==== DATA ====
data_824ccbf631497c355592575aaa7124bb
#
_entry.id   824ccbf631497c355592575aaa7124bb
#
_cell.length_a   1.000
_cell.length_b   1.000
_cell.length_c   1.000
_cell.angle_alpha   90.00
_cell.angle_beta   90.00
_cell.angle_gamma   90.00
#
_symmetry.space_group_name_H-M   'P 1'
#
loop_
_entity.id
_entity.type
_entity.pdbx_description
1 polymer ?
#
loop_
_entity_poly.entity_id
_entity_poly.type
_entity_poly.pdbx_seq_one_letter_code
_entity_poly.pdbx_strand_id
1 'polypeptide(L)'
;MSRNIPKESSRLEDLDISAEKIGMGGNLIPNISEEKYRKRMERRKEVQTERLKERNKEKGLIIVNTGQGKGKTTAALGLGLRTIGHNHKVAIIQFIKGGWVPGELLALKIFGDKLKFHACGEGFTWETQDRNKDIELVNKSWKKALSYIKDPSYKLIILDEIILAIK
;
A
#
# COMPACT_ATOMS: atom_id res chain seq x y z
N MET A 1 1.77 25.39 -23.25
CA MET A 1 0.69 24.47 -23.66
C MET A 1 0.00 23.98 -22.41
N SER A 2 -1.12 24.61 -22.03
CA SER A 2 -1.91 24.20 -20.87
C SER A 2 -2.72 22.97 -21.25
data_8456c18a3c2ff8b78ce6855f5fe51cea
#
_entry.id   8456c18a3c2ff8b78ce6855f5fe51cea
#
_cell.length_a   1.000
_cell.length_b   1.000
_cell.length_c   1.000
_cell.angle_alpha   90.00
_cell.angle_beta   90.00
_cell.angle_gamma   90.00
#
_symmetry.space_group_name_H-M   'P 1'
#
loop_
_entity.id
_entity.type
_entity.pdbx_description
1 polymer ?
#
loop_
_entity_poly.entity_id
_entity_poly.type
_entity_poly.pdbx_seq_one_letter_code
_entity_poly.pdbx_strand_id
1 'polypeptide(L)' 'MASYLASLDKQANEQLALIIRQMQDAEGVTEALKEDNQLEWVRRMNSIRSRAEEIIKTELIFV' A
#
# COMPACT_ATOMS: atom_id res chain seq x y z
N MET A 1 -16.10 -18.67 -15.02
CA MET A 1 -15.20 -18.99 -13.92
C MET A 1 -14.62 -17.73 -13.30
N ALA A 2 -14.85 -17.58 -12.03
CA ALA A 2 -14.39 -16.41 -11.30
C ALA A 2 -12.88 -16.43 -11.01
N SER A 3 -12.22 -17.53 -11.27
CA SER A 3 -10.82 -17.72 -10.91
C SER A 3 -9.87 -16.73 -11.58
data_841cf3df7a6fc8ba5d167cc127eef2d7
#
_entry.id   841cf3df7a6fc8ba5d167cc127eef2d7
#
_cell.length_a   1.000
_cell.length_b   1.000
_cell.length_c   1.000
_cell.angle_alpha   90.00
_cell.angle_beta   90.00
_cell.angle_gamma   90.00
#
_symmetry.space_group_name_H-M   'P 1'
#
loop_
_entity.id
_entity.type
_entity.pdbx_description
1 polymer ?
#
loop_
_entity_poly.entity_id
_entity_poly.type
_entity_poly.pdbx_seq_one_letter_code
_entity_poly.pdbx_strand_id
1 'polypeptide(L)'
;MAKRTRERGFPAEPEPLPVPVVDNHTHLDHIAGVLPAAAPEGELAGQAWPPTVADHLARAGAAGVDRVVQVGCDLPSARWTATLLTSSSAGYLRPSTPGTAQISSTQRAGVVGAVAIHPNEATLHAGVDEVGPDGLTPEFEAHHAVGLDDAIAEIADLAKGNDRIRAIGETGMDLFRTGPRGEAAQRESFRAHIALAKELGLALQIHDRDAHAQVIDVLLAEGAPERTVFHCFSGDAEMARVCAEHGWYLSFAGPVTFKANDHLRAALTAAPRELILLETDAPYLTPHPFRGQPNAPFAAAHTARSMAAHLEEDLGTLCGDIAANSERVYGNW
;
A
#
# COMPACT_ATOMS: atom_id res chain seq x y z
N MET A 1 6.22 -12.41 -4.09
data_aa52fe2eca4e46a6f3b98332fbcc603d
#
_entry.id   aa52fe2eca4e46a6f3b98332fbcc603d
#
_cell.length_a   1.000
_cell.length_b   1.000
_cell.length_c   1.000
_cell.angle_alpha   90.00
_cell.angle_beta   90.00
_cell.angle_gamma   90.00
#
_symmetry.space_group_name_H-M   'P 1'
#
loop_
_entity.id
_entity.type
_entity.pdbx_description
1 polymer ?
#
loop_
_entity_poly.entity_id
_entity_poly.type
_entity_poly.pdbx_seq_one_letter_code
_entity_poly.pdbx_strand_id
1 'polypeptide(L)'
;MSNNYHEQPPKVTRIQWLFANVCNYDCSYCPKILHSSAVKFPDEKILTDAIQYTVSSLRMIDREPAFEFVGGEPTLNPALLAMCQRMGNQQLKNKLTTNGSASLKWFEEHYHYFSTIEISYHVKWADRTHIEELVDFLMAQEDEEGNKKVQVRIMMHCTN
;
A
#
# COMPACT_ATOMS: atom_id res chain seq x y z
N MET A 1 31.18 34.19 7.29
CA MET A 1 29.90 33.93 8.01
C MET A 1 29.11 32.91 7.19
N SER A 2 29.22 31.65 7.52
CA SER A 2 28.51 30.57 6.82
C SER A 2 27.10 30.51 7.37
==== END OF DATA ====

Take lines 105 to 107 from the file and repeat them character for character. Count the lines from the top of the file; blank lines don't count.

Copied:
#
_entry.id   aa52fe2eca4e46a6f3b98332fbcc603d
#